Editorials

Editorial: The 'passion' of Motsoeneng

Editorial

If SABC employees' passion leads to chaos in the organisation, or brings it into disrepute, surely it is no longer a good thing to hire such people?

SABC board chairperson Zandile Ellen Tshabalala and chief operating officer Hlaudi Motsoeneng. (Delwyn Verasamy, M&G)

Not the least odd of the reasons given for the permanent appointment of Hlaudi Motsoeneng to the position of chief operating officer of the SABC is that given by SABC board chairperson Zandile Ellen Tshabalala at the announcement on Monday. She dismissed calls for Motsoeneng’s suspension, which opposition parties have called for on the basis of a damning public protector’s report, saying there was no “basis for a suspension, because if you were to say Hlaudi doesn’t perform, tell us. In our case, he performs”.

Tshabalala went on to hint at what she might mean by “performs”: “In many instances,” she said of Motsoeneng, “he has even gone into a role which is not his role, of raising funds for the SABC. The commercial relationships that we build are built because of people who are passionate about the SABC.” It is not clear whether everyone with an interest in seeing the SABC properly fulfil its role of public broadcaster would agree that it’s a good thing that Motsoeneng has stepped beyond his “role” and gone out looking for money to keep the broadcaster going. It seems clear, though, that the top priority for Tshabalala is Motsoeneng’s fundraising capacity – not his ability to run a broadcasting corporation with probity, fairness, honesty and in a manner that enhances its wider social role rather than turning it into the mouthpiece of the ruling faction of the ruling party.

Obviously the SABC would want to hire people who are “passionate” about the broadcaster, but that’s just one element. If their passion leads to chaos in the organisation, or brings it into disrepute, surely it is no longer a good thing to hire such people? What if it costs the SABC money? The corporation’s profits are way down – a mere R22-million for the 2012-13 financial year, against R344-million the year before. Its share of viewership is steadily dropping too.

But at least Motsoeneng is passionate about the SABC. He was so keen to work there, as the public protector’s report reveals, that he lied about not having a matric. His passion, too, led him to increase his own pay packet vastly, and to hike other salaries in the corporation to the tune of many millions of rands. And this when the SABC is so strapped for cash it has to keep going to the government to bail it out, and is struggling to maintain financial efficiency – according to the Special Investigating Unit, it wasted about R1.4-billion on deals that are probably illegitimate.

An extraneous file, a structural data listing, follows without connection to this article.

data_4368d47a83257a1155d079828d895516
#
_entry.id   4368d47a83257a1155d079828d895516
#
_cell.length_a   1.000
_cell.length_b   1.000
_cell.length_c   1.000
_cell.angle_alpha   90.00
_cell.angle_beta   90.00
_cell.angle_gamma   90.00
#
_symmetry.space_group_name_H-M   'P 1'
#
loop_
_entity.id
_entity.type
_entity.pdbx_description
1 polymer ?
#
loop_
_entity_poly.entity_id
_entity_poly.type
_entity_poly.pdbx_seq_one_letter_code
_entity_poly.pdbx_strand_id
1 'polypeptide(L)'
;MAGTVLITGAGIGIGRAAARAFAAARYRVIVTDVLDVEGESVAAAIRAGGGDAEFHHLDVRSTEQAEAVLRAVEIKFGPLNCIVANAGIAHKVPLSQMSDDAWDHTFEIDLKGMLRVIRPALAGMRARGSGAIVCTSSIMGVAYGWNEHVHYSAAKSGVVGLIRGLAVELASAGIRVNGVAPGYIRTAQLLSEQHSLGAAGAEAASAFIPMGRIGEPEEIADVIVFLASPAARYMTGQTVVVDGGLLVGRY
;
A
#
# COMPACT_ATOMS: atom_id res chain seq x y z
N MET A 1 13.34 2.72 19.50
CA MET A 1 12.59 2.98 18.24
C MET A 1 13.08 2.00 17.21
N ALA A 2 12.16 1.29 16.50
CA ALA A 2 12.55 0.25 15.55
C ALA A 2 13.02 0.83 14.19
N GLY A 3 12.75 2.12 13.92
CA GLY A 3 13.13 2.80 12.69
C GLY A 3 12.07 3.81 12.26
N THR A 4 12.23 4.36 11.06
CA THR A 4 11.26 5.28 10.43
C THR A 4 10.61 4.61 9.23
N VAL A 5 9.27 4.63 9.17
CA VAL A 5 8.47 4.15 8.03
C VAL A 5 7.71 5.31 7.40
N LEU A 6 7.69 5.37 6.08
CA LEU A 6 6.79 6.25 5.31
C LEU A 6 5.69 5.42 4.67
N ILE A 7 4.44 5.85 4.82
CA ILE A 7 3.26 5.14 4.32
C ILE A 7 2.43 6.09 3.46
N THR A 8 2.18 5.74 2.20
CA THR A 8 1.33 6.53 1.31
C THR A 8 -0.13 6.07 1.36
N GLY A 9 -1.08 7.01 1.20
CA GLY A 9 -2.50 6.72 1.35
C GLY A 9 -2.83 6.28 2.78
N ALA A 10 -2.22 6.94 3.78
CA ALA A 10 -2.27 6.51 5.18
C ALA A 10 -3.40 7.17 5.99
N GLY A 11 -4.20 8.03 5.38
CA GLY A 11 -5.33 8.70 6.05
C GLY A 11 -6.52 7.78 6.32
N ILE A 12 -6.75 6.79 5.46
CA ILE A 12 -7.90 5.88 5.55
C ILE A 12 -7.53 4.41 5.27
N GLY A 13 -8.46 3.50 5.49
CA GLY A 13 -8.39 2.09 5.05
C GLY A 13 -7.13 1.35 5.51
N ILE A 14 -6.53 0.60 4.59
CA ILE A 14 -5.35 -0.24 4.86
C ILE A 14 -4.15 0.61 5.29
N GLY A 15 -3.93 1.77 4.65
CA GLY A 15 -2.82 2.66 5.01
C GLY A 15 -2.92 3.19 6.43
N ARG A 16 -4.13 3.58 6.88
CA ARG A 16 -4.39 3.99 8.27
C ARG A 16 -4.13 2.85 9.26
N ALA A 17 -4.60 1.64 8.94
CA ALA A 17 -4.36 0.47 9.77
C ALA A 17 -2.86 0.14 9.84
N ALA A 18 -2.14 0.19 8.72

But the public protector’s report on the governance and ethics failures at the SABC is apparently of no relevance whatsoever to the process of appointing Motsoeneng full-time to a position he has held in an acting capacity, in defiance of employment rules, for three years. “The public protector has nothing to do with this,” claimed SABC spokesperson Kaizer Kganyago, who confessed his lack of understanding: “I don’t know how the two are related.”

Right. The report says that, while acting chief operating officer, Motsoeneg misbehaved and should probably be disciplined; but that has nothing to do with whether he gets the job permanently. It must be true, then, as Kganyago said, that when you see the public protector’s report “you read what you want to read”. Or, perhaps, in his case, you don’t read it at all.

Motsoeneng has certainly “performed” in certain areas. Soon after President Jacob Zuma said he wanted to see more positive news about South Africa, Motsoeneng said he wanted the SABC to provide 70% good news. If that performance of his wasn’t embarrassing enough, he responded to the public protector’s report by having religious leaders cast out the evil spirits in the public protector’s office – on air! This action did not, however, exorcise Motsoeneng’s bad ideas, such as the compulsory “licensing” of all journalists, or his tendency to shut down on-air political commentary about the ANC.

Whatever Motsoeneng’s passionate performances, however, it may be that he was given this top job for legal and political reasons. The new minister of communications said in Parliament that she would follow the public protector’s recommendations on the SABC, but, days later, actions are taken that makes this look like an empty promise – at least when it comes to Motsoeneng himself. She may yet get to the financial and other problems, once she’s decided how often we should have the national anthem on TV.

On Thursday, and contrary to the Kganyago doctrine that the protector’s report is irrelevant, the minister said the SABC had consulted a law firm and it had cleared Motsoeneng of any “wrongdoing”. Thus she set an unnamed law firm’s view over the findings of a Chapter 9 institution.

But the minister and the SABC board chairperson are very impressed by lawyers. Amid other arcane legal complications mentioned, Tshabalala claimed that the board had to give Motsoeneng the post permanently because a letter from his lawyers (which she did not challenge in any way) said that if he’d been acting in the job for three years there was a “legitimate expectation” that he’d finally get it on a permanent basis.

We expect the public broadcaster to serve the nation as a whole, as it is mandated to do by the Constitution, not simply to be a propaganda tool of the executive, or to act as a censor on news that is inconvenient to those in power. We might also want its most prominent office bearer to be someone of integrity, not to mention managerial skill. Those, too, are legitimate expectations.

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